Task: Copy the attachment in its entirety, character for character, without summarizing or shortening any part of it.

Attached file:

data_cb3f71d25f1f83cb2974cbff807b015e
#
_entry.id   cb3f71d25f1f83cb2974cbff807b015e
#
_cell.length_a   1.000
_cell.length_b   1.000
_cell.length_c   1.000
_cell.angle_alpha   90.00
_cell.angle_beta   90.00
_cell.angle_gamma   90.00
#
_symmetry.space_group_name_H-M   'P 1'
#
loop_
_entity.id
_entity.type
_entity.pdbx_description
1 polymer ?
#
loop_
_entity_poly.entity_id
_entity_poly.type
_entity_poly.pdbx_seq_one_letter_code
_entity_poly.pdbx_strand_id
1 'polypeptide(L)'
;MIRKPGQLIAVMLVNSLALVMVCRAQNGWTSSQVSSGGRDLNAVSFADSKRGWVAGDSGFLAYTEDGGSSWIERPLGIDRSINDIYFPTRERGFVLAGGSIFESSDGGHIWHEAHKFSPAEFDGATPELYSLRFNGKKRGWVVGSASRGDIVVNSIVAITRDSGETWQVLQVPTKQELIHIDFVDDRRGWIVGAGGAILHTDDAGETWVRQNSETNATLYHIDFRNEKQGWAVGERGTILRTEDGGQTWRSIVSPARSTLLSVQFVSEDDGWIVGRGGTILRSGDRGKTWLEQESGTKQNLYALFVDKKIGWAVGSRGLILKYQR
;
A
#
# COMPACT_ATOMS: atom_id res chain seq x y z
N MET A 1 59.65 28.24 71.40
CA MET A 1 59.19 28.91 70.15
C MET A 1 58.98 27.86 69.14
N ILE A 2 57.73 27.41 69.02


data_cb3f71d25f1f83cb2974cbff807b015e
#
_entry.id   cb3f71d25f1f83cb2974cbff807b015e
#
_cell.length_a   1.000
_cell.length_b   1.000
_cell.length_c   1.000
_cell.angle_alpha   90.00
_cell.angle_beta   90.00
_cell.angle_gamma   90.00
#
_symmetry.space_group_name_H-M   'P 1'
#
loop_
_entity.id
_entity.type
_entity.pdbx_description
1 polymer ?
#
loop_
_entity_poly.entity_id
_entity_poly.type
_entity_poly.pdbx_seq_one_letter_code
_entity_poly.pdbx_strand_id
1 'polypeptide(L)'
;MIRKPGQLIAVMLVNSLALVMVCRAQNGWTSSQVSSGGRDLNAVSFADSKRGWVAGDSGFLAYTEDGGSSWIERPLGIDRSINDIYFPTRERGFVLAGGSIFESSDGGHIWHEAHKFSPAEFDGATPELYSLRFNGKKRGWVVGSASRGDIVVNSIVAITRDSGETWQVLQVPTKQELIHIDFVDDRRGWIVGAGGAILHTDDAGETWVRQNSETNATLYHIDFRNEKQGWAVGERGTILRTEDGGQTWRSIVSPARSTLLSVQFVSEDDGWIVGRGGTILRSGDRGKTWLEQESGTKQNLYALFVDKKIGWAVGSRGLILKYQR
;
A
#
# COMPACT_ATOMS: atom_id res chain seq x y z
N MET A 1 59.65 28.24 71.40
CA MET A 1 59.19 28.91 70.15
C MET A 1 58.98 27.86 69.14
N ILE A 2 57.73 27.41 69.02